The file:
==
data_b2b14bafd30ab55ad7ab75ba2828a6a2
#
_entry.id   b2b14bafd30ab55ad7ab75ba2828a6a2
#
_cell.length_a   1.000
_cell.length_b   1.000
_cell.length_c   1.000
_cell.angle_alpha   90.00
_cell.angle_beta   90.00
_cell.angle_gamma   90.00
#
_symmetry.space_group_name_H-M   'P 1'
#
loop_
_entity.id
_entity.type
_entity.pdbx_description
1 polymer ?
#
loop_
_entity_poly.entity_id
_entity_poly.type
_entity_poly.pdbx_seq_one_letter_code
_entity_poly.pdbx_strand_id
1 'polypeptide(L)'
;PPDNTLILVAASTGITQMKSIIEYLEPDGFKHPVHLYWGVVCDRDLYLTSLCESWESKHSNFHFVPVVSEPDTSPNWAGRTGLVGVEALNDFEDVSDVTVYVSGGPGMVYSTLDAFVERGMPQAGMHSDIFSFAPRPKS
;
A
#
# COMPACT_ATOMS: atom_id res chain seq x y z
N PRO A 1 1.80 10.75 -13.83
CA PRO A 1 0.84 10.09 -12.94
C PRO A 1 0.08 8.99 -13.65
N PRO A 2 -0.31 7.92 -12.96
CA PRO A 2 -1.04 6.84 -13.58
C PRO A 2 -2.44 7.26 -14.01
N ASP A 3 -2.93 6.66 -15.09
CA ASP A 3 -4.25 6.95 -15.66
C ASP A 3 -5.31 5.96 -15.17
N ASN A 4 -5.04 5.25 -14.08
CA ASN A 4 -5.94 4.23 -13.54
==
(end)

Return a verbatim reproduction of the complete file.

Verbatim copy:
data_b2b14bafd30ab55ad7ab75ba2828a6a2
#
_entry.id   b2b14bafd30ab55ad7ab75ba2828a6a2
#
_cell.length_a   1.000
_cell.length_b   1.000
_cell.length_c   1.000
_cell.angle_alpha   90.00
_cell.angle_beta   90.00
_cell.angle_gamma   90.00
#
_symmetry.space_group_name_H-M   'P 1'
#
loop_
_entity.id
_entity.type
_entity.pdbx_description
1 polymer ?
#
loop_
_entity_poly.entity_id
_entity_poly.type
_entity_poly.pdbx_seq_one_letter_code
_entity_poly.pdbx_strand_id
1 'polypeptide(L)'
;PPDNTLILVAASTGITQMKSIIEYLEPDGFKHPVHLYWGVVCDRDLYLTSLCESWESKHSNFHFVPVVSEPDTSPNWAGRTGLVGVEALNDFEDVSDVTVYVSGGPGMVYSTLDAFVERGMPQAGMHSDIFSFAPRPKS
;
A
#
# COMPACT_ATOMS: atom_id res chain seq x y z
N PRO A 1 1.80 10.75 -13.83
CA PRO A 1 0.84 10.09 -12.94
C PRO A 1 0.08 8.99 -13.65
N PRO A 2 -0.31 7.92 -12.96
CA PRO A 2 -1.04 6.84 -13.58
C PRO A 2 -2.44 7.26 -14.01
N ASP A 3 -2.93 6.66 -15.09
CA ASP A 3 -4.25 6.95 -15.66
C ASP A 3 -5.31 5.96 -15.17
N ASN A 4 -5.04 5.25 -14.08
CA ASN A 4 -5.94 4.23 -13.54